Tour Lumiere

Below is a virtual tour of the gallery. The tour showcases two exhibitions Southern Heritage (front gallery) and Vivian Maier – A Deeper Look in the back gallery.

Posted in: What's New

Vivian Maier Developed – Ann Marks

Vivian Maier Developed, How Life Events Informed Her Personality, Perspective and Photography.
November 12, 2016, researcher Ann Marks delivered a fascinating look into the genealogy and life of Vivian Maier, the elusive Chicago nanny whose street photography continues to capture the attention of the public and the art world, during a lecture broadcast at Lumière via Skype. Marks shared new insights and previously unknown facts about Maier during this public event.
Ann Marks, a retired business executive with 30 years of experience in marketing at Kraft General Foods, American Express and The Wall Street Journal, became interested in Maier after watching the documentary, Finding Vivian Maier. A devotee of mysteries and challenges, Marks set out, guided by her curiosity and research skills, to sift through census, court and government records to reveal more of Maier’s past.
Ann Marks

Ann Marks

Despite all the attention devoted to Maier, even the basic facts of her heritage were murky. Maier, who died in 2009, said little about her background and her work as a photographer to her friends and employers during her life. Due in part to Marks research, now it is public knowledge that Vivian Maier was born into a deeply unhappy and neglectful family. Her parents divorced early in her childhood, which led to her father’s disappearance from the family. Vivian and her brother Charles, who was also called Karl, were apparently not given much affection or even basic care from their mother.
Eugenie Jaussaud, Maier’s maternal grandmother, was an island of love and support for her granddaughter. Jaussaud, an immigrant from the French Alps, was employed as a cook for some of New York’s most socially prominent families. Through her work in these grand houses, Vivian was able to glimpse a larger world, though as the grandchild of a servant, she knew that she did not truly belong in this elite world. Jaussaud, who was by all accounts an excellent cook, also supported the Maier family financially through her earnings.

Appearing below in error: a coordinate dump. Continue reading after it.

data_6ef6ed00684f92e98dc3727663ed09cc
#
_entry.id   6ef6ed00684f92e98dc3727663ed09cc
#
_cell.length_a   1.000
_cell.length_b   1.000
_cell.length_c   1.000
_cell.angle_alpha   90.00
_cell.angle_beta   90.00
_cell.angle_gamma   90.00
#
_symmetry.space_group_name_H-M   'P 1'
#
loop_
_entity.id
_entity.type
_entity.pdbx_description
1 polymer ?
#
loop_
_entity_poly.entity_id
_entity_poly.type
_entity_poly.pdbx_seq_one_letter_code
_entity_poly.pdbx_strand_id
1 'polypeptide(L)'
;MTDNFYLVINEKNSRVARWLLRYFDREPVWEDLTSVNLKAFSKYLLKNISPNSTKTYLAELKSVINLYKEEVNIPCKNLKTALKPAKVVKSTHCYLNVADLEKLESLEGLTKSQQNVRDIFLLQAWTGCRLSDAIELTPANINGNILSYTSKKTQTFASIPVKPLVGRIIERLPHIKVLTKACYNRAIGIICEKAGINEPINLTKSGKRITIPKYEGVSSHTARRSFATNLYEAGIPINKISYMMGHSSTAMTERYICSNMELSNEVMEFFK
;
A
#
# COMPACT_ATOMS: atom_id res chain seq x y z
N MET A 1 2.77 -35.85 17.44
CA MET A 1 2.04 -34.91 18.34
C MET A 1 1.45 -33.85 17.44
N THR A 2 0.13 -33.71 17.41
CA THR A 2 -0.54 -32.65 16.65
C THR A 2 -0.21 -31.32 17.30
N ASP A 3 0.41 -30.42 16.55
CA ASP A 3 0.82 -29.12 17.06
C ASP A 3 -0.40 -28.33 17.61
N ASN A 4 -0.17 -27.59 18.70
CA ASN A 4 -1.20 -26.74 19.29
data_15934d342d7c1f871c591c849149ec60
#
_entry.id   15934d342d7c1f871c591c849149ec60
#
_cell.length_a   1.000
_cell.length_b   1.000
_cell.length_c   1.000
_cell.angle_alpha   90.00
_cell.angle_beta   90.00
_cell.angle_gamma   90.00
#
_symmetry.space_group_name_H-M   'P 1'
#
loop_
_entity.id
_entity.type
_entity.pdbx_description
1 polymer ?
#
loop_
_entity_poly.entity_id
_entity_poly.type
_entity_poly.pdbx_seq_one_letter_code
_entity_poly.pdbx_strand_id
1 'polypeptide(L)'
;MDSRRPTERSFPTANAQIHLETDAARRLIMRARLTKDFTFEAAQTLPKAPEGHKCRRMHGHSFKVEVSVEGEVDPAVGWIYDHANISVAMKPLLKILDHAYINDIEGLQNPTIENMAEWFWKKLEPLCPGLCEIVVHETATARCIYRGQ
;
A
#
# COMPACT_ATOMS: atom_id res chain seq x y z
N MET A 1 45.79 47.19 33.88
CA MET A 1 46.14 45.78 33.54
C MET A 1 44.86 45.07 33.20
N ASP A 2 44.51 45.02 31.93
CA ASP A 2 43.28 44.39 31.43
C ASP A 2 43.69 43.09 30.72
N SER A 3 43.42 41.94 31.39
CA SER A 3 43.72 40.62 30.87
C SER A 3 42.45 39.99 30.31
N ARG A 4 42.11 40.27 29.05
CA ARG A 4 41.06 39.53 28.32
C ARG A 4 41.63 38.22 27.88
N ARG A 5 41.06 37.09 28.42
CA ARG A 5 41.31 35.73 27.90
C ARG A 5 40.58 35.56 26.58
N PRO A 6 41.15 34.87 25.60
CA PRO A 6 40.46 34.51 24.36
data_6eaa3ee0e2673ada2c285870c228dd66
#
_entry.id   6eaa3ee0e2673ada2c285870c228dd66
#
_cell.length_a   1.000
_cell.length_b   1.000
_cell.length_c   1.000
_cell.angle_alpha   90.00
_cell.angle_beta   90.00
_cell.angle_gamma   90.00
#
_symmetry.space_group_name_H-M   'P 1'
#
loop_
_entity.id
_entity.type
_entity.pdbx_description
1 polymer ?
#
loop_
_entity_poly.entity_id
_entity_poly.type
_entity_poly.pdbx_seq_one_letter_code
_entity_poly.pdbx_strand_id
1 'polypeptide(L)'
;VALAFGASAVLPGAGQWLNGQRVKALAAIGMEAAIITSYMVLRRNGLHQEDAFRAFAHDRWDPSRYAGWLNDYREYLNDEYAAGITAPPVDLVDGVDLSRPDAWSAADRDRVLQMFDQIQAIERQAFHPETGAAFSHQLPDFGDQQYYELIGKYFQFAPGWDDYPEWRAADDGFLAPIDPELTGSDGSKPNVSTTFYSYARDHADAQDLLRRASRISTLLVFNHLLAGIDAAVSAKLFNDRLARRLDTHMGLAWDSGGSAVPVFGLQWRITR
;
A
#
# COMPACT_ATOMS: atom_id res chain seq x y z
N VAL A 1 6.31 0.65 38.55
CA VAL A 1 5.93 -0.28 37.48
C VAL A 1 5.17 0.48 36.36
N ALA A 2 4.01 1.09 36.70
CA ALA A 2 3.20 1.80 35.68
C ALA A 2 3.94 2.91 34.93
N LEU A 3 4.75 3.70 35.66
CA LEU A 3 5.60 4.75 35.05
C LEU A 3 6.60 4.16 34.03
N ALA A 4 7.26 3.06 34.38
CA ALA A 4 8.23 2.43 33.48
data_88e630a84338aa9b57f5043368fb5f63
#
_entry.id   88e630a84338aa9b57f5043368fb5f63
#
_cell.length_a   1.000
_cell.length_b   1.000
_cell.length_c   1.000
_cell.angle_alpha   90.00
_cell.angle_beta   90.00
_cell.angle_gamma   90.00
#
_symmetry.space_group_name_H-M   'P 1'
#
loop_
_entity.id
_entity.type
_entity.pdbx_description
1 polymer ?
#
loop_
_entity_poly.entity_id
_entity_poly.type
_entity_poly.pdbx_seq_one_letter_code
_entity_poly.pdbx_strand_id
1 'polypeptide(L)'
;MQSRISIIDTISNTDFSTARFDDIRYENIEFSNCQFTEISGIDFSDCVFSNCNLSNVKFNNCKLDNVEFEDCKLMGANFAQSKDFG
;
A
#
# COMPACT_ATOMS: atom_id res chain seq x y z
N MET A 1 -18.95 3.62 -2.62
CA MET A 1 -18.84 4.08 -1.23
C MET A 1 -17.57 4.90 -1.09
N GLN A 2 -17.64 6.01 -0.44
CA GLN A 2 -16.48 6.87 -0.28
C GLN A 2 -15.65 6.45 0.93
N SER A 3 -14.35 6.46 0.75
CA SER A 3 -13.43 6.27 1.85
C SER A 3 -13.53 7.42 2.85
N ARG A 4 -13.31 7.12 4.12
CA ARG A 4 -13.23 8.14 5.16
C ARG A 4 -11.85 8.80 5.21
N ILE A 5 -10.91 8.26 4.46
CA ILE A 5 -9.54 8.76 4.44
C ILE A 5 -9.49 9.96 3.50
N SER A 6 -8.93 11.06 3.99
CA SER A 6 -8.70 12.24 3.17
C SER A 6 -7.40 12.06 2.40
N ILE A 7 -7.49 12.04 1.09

“I found it significant that Vivian started her photography when her grandmother died, severing her last connection to a close relative. I believe this was a trigger for her need to photograph—to capture pieces of life and call them her own for her own sense of identity,“ Marks said in a recent interview.
Perhaps the most significant discovery brought to light by Marks are the government records pertaining to Vivian’s estranged brother, Karl Maier, who was a drug addict and was later diagnosed with schizophrenia. “It had been over a year since the film was produced but there were no new discoveries. At the time, Cook County was looking for Vivian’s brother as he was the designated heir to her estate. I said to myself, ‘I bet I can find him’ and I did,” Marks said. Here she elaborates further:
The most interesting find by far was Vivian’s brother’s file from his three years at the Coxsackie Vocational detention center that I found in the New York Archives in Albany. There were 100 pages about his life including letters from every member of the family and detailed reports on his domestic situation. From this I gleaned an understanding of the family relationships and each member’s personality using their own words. The woman I believe had the most positive influence on Vivian’s life was her grandmother Eugenie Jaussaud. She worked as a cook for the richest families in American and at one point wrote to her grandson from the Vanderbilt estate in Palm Beach, addressing the envelope ‘Coxsackie Vacational.’ She comes across as wise, responsible and charming. When she died in 1948, Eugenie left Vivian money that she used to buy her first camera.